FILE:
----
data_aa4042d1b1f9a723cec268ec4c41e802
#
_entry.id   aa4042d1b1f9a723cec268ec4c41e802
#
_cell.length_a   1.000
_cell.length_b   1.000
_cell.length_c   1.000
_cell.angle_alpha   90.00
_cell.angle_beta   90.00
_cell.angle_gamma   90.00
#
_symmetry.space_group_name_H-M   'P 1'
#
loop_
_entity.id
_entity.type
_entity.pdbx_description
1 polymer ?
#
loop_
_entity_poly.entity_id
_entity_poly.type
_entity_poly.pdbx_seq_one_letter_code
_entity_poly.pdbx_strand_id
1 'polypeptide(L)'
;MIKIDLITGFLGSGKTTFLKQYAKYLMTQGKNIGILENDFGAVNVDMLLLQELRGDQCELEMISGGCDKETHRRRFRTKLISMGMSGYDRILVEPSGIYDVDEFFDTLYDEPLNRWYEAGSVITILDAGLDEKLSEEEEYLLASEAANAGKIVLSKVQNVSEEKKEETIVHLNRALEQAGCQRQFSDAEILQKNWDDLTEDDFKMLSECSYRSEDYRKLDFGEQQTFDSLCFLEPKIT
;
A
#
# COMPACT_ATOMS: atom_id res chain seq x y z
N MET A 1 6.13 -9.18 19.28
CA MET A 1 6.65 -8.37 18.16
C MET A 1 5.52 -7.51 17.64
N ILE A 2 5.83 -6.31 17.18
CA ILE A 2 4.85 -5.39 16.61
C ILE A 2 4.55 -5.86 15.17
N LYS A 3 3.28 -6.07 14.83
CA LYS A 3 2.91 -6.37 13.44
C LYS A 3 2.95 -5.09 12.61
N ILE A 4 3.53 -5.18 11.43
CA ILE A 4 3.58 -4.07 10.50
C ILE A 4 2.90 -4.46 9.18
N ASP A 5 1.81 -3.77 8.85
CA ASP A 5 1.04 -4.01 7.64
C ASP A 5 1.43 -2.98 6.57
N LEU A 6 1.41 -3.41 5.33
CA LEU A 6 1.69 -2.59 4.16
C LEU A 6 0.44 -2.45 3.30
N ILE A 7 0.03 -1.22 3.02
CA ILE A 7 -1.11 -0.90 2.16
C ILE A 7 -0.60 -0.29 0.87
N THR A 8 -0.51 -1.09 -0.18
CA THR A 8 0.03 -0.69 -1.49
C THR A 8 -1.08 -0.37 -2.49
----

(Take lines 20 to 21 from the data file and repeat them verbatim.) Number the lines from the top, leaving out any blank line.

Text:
loop_
_entity_poly.entity_id